Featured Research

from universities, journals, and other organizations

DNA Editing Tool Flips Its Target

Date:
September 5, 2008
Source:
Emory University
Summary:
Imagine having to copy an entire book by hand without missing a comma. Our cells face a similar task every time they divide. They must duplicate both their DNA and a subtle pattern of punctuation-like modifications on the DNA known as methylation. Scientists have caught in action one of the tools mammalian cells use to maintain their pattern of methylation. Visualized by X-ray crystallography, the SRA domain of the protein UHRF1 appears to act like a bookmark while enzymes are copying a molecule of DNA.

Imagine having to copy an entire book by hand without missing a comma. Our cells face a similar task every time they divide. They must duplicate both their DNA and a subtle pattern of punctuation-like modifications on the DNA known as methylation.

Scientists at Emory University School of Medicine have caught in action one of the tools mammalian cells use to maintain their pattern of methylation. Visualized by X-ray crystallography, the SRA domain of the protein UHRF1 appears to act like a bookmark while enzymes are copying a molecule of DNA.

The team's description of the protein's structure while bound to DNA is published this week in Nature.

Scientists refer to methylation, the addition of a methyl group to DNA, as an "epigenetic" modification because it adds a layer of information on top of the genetic sequence of the DNA itself. It marks genes for silencing, which means they do not manufacture proteins.

"The processes that copy the methylation pattern have to be faithful," says senior author Xiaodong Cheng, PhD, professor of biochemistry and a Georgia Research Alliance eminent scholar. "Otherwise, losing DNA methylation marks can have serious consequences, causing genes to become active at the wrong places and times."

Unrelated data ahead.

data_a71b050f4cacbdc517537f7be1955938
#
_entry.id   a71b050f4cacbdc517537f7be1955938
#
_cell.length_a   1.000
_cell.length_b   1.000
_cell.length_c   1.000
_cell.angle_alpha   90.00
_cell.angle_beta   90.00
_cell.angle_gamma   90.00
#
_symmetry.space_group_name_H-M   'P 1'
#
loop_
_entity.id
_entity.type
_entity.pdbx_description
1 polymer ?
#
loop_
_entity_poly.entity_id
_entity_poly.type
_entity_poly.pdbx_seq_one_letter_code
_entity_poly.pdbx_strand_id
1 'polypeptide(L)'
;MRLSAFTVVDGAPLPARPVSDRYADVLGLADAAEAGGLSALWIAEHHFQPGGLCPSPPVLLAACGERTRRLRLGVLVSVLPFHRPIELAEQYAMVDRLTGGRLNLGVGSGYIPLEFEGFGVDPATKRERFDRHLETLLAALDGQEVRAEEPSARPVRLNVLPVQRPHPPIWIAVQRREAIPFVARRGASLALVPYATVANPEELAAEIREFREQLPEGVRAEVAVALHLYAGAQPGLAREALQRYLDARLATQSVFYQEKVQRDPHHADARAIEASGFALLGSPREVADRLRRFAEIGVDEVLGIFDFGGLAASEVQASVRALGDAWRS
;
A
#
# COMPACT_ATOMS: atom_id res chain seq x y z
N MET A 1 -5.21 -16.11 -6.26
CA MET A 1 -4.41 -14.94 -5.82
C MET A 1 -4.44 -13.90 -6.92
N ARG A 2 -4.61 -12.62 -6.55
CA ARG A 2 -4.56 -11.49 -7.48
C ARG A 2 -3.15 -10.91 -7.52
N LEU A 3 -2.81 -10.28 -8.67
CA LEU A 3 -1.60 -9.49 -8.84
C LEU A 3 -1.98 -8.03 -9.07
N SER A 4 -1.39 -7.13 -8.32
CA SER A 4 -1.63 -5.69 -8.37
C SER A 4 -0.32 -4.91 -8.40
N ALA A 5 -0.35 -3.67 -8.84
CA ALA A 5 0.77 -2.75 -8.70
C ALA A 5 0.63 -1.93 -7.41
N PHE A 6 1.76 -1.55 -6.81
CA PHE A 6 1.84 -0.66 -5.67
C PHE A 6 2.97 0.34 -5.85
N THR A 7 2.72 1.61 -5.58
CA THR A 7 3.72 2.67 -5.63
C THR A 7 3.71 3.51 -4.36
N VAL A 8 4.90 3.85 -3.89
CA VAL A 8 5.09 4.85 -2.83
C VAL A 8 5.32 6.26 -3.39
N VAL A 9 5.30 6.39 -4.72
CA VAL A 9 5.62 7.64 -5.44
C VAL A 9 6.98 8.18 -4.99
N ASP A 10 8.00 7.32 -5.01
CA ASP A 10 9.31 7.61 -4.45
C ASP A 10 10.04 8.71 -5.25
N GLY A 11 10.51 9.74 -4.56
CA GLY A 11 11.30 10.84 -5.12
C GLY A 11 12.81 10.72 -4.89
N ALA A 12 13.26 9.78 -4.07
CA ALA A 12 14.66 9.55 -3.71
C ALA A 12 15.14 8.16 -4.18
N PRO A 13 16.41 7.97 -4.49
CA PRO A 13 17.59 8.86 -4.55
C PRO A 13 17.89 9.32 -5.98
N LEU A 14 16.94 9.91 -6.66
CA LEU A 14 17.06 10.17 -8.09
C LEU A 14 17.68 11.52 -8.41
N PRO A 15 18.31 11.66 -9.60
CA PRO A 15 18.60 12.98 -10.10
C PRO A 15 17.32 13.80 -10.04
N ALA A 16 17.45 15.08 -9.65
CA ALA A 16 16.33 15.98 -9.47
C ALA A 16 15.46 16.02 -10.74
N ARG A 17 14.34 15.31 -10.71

"Gene silencing via DNA methylation is critical for normal development and for curbing the runaway cell division that characterizes cancer," said Peter Preusch, PhD, who oversees biophysics grants at the National Institute of General Medical Sciences of the National Institutes of Health. "Alterations in methylation patterns are also important for generating embryonic stem-like cells from differentiated cells."

In mammalian cells, methylation usually appears on double stranded DNA where the nucleotide Cytosine (C) is followed by Guanine (G). The complementary sequence on the opposite strand is also C then G, and the methylation appears on both Cs.

When a cell is copying its DNA, a set of enzymes duplicates the DNA sequence from the parental strand to the new "daughter" strand but not the methylation. Each new daughter strand of the DNA molecule is left with the previously methylated Cs unmethylated. UHRF1 recognizes this "hemi-methylated" DNA and calls in a methyltransferase enzyme to add a second methyl group onto the daughter strand.

"UHRF1 has the important task of making sure the methyltransferase enzyme does its job in the right place and right time," Cheng says.

Mouse cells that have deleted the UHRF1 gene are more sensitive to DNA-damaging agents such as radiation, and mouse embryos without the gene cannot complete development. Other studies have found that cancer cells produce more UHRF1 than non-cancerous cells.

What was an unexpected finding was how the SRA domain of UHRF1 recognizes the hemi-methylated DNA, Cheng says. It flips the methylated nucleotide out of the DNA helix, which only had been seen previously in enzymes that physically modify the DNA.

Cheng says the flipping mechanism could prevent the protein from sliding away once it has found a hemi-methylated site.